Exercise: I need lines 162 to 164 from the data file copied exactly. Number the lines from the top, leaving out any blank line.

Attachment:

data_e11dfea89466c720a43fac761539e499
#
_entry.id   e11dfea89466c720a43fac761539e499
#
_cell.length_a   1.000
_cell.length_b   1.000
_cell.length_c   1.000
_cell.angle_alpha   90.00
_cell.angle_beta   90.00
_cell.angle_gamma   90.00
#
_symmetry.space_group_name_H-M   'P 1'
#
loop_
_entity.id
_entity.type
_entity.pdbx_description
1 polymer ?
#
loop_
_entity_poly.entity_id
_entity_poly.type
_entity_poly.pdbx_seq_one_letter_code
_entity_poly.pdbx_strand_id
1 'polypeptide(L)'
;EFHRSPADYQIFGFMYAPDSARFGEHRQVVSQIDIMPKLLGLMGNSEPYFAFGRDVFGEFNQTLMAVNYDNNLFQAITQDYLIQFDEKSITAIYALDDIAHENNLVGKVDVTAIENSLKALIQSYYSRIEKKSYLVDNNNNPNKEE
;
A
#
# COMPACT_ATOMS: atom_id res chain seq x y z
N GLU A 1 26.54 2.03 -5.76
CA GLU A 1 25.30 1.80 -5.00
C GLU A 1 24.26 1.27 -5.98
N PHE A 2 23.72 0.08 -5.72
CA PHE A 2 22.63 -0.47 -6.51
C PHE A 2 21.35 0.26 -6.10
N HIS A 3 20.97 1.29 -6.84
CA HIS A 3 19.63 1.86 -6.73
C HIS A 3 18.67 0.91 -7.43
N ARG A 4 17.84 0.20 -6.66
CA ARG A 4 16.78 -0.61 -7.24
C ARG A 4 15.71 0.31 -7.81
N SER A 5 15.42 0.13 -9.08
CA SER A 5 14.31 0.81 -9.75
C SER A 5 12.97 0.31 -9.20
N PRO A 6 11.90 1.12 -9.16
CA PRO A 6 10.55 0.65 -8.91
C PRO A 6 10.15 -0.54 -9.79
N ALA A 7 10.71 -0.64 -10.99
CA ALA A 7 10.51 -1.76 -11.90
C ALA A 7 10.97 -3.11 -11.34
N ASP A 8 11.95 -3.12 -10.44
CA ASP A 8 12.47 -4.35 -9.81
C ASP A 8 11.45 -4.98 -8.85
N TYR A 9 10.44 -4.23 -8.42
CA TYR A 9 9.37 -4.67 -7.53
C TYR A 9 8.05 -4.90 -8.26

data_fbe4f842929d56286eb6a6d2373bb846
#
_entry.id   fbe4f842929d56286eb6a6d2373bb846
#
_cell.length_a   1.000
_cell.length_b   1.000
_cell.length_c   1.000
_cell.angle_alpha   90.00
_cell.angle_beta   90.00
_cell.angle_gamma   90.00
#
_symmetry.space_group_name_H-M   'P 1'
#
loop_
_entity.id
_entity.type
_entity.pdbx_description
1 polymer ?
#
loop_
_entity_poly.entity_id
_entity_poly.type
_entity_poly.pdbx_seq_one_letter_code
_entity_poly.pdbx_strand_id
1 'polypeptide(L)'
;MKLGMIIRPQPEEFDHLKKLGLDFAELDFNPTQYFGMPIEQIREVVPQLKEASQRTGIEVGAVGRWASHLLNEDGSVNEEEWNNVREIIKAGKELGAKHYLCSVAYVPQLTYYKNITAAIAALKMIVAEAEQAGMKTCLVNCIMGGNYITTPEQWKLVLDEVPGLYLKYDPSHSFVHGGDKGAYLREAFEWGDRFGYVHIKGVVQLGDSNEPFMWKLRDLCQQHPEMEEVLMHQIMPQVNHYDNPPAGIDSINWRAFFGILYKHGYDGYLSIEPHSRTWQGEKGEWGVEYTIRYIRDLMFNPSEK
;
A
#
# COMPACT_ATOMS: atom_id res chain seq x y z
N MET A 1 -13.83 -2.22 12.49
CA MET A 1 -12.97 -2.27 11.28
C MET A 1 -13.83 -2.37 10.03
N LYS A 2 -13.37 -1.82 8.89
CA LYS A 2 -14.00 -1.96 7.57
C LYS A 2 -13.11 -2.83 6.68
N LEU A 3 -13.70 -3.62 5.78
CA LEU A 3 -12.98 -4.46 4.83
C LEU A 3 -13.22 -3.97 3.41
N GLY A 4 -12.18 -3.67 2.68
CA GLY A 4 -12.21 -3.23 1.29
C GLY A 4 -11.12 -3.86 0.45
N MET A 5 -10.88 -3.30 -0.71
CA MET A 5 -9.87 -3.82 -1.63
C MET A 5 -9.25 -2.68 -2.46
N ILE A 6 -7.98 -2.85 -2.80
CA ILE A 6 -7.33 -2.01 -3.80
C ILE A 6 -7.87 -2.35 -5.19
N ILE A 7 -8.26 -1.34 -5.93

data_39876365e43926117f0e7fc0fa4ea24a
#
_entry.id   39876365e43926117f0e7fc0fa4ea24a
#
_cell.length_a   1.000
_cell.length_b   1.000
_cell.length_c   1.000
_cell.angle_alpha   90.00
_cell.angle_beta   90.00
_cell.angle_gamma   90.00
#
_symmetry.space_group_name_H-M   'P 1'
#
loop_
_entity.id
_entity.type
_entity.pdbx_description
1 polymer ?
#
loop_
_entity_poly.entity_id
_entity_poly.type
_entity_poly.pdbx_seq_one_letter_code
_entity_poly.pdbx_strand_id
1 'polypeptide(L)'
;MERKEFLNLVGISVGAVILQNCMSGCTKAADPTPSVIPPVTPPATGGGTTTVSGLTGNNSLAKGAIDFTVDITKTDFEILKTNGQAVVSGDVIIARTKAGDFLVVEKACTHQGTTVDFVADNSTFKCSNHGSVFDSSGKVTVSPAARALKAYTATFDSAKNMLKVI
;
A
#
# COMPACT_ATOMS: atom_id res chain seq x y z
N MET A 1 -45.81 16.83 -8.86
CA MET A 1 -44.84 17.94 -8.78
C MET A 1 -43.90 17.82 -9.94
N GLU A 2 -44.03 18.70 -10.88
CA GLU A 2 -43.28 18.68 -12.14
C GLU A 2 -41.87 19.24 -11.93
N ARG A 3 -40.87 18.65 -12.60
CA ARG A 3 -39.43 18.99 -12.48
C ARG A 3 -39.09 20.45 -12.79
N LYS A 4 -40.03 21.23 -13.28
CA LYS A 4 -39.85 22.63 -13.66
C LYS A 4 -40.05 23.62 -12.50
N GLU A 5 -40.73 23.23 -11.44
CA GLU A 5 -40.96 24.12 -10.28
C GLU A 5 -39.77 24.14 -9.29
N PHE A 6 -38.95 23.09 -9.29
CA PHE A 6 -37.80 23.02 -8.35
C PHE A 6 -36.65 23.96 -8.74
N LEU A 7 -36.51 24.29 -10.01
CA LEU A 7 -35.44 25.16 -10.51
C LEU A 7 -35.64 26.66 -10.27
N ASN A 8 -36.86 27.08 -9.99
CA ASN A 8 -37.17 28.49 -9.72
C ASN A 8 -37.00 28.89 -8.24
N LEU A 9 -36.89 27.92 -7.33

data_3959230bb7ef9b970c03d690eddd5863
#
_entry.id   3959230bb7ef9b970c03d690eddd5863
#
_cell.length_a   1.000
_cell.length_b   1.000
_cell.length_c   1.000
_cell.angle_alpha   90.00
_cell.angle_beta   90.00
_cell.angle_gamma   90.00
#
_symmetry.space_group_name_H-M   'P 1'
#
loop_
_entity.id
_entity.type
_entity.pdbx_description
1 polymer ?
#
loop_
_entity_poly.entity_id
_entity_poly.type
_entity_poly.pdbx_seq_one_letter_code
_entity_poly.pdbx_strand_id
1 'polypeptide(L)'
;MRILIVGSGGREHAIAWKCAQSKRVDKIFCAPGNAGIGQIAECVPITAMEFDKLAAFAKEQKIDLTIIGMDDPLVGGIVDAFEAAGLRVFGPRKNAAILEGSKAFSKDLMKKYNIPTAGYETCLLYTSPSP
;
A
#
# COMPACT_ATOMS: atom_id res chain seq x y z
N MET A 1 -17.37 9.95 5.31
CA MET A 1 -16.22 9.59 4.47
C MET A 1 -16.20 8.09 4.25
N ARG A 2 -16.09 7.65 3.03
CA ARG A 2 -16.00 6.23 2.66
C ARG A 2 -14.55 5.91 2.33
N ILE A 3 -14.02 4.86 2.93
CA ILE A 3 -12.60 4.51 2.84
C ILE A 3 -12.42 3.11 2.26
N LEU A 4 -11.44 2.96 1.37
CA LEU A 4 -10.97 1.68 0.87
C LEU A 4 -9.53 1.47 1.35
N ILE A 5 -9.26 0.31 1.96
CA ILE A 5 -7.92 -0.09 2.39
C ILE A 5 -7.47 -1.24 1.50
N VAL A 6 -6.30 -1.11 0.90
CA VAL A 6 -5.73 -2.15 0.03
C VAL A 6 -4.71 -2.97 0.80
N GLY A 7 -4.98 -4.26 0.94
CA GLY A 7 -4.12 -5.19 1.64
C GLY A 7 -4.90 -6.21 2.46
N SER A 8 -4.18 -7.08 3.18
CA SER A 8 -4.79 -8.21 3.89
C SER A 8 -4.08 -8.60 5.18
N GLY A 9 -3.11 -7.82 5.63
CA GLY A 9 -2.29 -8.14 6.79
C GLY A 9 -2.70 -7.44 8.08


data_3959230bb7ef9b970c03d690eddd5863
#
_entry.id   3959230bb7ef9b970c03d690eddd5863